Subject: Re: NetBSD/pdp10 ?
To: Brian Chase <>
From: Julius Sridhar <>
List: port-vax
Date: 03/07/2002 12:47:19
On Wed, 6 Mar 2002, Brian Chase wrote:

> > > The machine only had 18 bit pointers. It is a little light in terms of
> > > real memory space -- only about a megabyte in a full Moby.
> > That's not entirely true. The KL10-E (Used in 2060/2065 IIRC, someone may
> > correct me) had extended mode addressing which gave you a virtual
> > address space of 30 bits (but I think only 23 bits were used).
> > It should be quite possible to memory-wise to get NetBSD to run on
> > such machine, but I think the amount of work to make it run would
> > not be negligable :-)
> I wouldn't really expect there to be any (or many) real PDP-10 systems
> that would run such a port port.  Given the 18-bit pointers, I can see
> that being an impass, and I don't know if any of the emulators out there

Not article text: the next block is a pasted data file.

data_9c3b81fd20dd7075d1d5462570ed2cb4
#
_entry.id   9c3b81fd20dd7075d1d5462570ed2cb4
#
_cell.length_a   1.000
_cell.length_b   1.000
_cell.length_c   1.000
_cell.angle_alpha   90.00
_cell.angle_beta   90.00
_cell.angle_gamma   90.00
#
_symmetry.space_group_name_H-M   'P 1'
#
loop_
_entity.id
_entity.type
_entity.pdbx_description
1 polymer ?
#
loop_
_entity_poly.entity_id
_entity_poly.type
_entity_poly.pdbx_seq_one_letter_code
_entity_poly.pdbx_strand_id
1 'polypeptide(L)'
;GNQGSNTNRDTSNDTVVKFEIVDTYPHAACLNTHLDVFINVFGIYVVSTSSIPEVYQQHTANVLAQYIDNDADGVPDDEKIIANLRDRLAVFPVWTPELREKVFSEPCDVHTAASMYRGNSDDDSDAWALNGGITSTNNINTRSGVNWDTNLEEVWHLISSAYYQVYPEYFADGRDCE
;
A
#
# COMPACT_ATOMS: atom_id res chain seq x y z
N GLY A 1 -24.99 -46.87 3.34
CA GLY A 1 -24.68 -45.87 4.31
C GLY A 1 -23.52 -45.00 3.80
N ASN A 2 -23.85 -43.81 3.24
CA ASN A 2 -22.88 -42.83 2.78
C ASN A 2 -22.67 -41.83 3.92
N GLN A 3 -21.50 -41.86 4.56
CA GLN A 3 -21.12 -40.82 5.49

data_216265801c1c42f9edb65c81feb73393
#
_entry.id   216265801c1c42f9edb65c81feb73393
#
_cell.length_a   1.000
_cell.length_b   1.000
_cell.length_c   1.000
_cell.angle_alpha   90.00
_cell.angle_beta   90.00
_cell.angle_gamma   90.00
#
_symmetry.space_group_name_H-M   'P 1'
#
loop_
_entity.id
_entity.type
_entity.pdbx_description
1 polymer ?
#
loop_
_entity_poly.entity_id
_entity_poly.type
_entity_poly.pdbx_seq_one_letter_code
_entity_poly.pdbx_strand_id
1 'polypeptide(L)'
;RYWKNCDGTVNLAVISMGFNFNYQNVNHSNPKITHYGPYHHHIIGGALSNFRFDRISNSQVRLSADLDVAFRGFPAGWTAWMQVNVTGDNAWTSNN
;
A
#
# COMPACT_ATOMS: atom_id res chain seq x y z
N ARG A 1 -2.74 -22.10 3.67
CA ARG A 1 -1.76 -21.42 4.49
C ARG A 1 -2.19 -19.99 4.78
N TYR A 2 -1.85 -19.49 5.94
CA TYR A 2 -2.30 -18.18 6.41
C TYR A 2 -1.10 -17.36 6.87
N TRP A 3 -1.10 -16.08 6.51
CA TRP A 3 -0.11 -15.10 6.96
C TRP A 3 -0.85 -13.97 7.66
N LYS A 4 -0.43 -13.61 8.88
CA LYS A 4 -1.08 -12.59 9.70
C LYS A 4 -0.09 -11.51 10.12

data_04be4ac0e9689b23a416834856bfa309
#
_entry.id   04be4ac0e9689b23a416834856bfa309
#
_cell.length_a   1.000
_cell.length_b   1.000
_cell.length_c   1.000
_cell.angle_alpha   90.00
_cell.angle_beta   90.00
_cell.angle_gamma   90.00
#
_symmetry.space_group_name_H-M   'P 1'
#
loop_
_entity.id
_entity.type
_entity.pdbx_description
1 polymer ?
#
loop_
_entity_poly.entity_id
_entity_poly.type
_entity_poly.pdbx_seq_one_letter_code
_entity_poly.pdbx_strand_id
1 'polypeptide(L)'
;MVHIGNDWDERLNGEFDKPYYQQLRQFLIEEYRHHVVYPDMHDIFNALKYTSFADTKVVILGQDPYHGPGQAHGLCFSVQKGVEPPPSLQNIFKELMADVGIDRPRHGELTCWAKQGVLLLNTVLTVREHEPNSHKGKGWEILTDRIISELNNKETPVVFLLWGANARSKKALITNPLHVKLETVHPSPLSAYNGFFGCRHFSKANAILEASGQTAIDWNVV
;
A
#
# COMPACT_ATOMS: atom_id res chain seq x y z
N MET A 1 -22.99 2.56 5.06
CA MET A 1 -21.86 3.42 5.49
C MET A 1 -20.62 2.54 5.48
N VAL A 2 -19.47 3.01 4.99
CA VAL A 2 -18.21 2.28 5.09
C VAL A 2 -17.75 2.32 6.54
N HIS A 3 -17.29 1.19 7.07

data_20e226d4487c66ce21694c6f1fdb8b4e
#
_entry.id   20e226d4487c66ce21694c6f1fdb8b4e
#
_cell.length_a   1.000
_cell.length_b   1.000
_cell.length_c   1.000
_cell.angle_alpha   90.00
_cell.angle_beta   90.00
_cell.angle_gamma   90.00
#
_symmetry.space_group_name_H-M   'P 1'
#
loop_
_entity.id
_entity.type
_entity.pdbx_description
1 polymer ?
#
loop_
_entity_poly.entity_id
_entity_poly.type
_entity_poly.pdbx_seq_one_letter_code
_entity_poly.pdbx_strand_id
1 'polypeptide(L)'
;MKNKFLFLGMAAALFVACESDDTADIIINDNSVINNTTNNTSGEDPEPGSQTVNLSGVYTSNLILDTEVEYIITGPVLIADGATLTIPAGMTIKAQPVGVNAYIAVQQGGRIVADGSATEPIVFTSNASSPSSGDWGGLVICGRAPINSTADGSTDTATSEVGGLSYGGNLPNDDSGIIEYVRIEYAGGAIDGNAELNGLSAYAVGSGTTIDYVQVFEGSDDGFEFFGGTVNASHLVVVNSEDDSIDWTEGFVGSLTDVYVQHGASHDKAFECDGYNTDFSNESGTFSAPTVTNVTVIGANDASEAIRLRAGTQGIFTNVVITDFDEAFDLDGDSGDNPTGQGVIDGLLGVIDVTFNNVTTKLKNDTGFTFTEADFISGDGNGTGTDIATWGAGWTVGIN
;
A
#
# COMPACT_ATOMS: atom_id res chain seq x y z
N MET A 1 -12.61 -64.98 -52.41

> specfically support the KL10-E.

If I had a PDP-10 (I'm working on it), I'd put NetBSD on it.  Of course,
most of the time, I'd probably be running TOPS-20, but NetBSD would be
there, nevertheless.

> My curiosity has mostly to do with wondering if it's even possible to
> support the PDP-10 processors (or a subset of them).  And it seems like
> it would be possible.  Then beyond that, is there any merit in doing the
> port?  Not so much to provide yet another OS for the PDP-10, but more of
> it being an excercise of the portability of NetBSD.  At least to
> something a bit more unusual than the run-of-the-mill 32 and 64-bit
> processors.  Someone pointed out the arm26 port, which may have already
> achieved this.

As soon as I can scrape together a good chunk of time to sit down and do
it properly, there will be support for 31-bit multi-tiered memory for the
ESA/370 port.

> It would be a lot of work, and there are probably are a lot more
> pressing things for us spend our time solving.  But maybe there will be
> some people here both curious and able to pull off a port.  There would
> be some worth in the bragging rights.  Sort of like Linux has with their
> IBM mainframe port.

There *will* be a NetBSD/ESA port, goddamnit!  8-)

Peace...  Sridhar